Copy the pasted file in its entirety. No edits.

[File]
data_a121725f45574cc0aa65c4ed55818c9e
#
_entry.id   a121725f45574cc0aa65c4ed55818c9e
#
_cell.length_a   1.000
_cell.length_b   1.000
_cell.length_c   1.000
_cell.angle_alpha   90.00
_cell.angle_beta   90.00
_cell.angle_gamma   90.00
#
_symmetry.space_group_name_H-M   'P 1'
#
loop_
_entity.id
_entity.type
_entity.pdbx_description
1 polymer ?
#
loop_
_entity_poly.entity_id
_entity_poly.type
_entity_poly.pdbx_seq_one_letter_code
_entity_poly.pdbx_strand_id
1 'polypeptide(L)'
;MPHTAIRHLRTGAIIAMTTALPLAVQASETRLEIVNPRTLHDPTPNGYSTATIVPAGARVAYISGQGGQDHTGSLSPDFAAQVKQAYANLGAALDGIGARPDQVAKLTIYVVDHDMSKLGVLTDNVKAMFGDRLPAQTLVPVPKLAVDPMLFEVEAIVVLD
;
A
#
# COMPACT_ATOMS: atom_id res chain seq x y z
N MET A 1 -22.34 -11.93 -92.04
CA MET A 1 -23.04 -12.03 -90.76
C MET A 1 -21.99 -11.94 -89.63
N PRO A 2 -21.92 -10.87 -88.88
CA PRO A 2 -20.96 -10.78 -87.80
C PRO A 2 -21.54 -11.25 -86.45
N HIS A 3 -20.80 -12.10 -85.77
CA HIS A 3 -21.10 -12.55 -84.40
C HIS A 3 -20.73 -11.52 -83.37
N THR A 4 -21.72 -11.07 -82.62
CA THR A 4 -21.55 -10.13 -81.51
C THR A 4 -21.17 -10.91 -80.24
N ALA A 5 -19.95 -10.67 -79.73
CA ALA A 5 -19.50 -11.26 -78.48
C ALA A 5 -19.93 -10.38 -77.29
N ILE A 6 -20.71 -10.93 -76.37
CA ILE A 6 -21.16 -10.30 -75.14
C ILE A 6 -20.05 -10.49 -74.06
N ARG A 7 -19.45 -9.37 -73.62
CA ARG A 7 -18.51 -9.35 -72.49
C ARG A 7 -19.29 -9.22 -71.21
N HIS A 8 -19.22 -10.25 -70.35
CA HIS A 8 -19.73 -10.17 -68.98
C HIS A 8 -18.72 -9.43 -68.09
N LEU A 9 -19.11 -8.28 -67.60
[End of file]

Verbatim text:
data_a121725f45574cc0aa65c4ed55818c9e
#
_entry.id   a121725f45574cc0aa65c4ed55818c9e
#
_cell.length_a   1.000
_cell.length_b   1.000
_cell.length_c   1.000
_cell.angle_alpha   90.00
_cell.angle_beta   90.00
_cell.angle_gamma   90.00
#
_symmetry.space_group_name_H-M   'P 1'
#
loop_
_entity.id
_entity.type
_entity.pdbx_description
1 polymer ?
#
loop_
_entity_poly.entity_id
_entity_poly.type
_entity_poly.pdbx_seq_one_letter_code
_entity_poly.pdbx_strand_id
1 'polypeptide(L)'
;MPHTAIRHLRTGAIIAMTTALPLAVQASETRLEIVNPRTLHDPTPNGYSTATIVPAGARVAYISGQGGQDHTGSLSPDFAAQVKQAYANLGAALDGIGARPDQVAKLTIYVVDHDMSKLGVLTDNVKAMFGDRLPAQTLVPVPKLAVDPMLFEVEAIVVLD
;
A
#
# COMPACT_ATOMS: atom_id res chain seq x y z
N MET A 1 -22.34 -11.93 -92.04
CA MET A 1 -23.04 -12.03 -90.76
C MET A 1 -21.99 -11.94 -89.63
N PRO A 2 -21.92 -10.87 -88.88
CA PRO A 2 -20.96 -10.78 -87.80
C PRO A 2 -21.54 -11.25 -86.45
N HIS A 3 -20.80 -12.10 -85.77
CA HIS A 3 -21.10 -12.55 -84.40
C HIS A 3 -20.73 -11.52 -83.37
N THR A 4 -21.72 -11.07 -82.62
CA THR A 4 -21.55 -10.13 -81.51
C THR A 4 -21.17 -10.91 -80.24
N ALA A 5 -19.95 -10.67 -79.73
CA ALA A 5 -19.50 -11.26 -78.48
C ALA A 5 -19.93 -10.38 -77.29
N ILE A 6 -20.71 -10.93 -76.37
CA ILE A 6 -21.16 -10.30 -75.14
C ILE A 6 -20.05 -10.49 -74.06
N ARG A 7 -19.45 -9.37 -73.62
CA ARG A 7 -18.51 -9.35 -72.49
C ARG A 7 -19.29 -9.22 -71.21
N HIS A 8 -19.22 -10.25 -70.35
CA HIS A 8 -19.73 -10.17 -68.98
C HIS A 8 -18.72 -9.43 -68.09
N LEU A 9 -19.11 -8.28 -67.60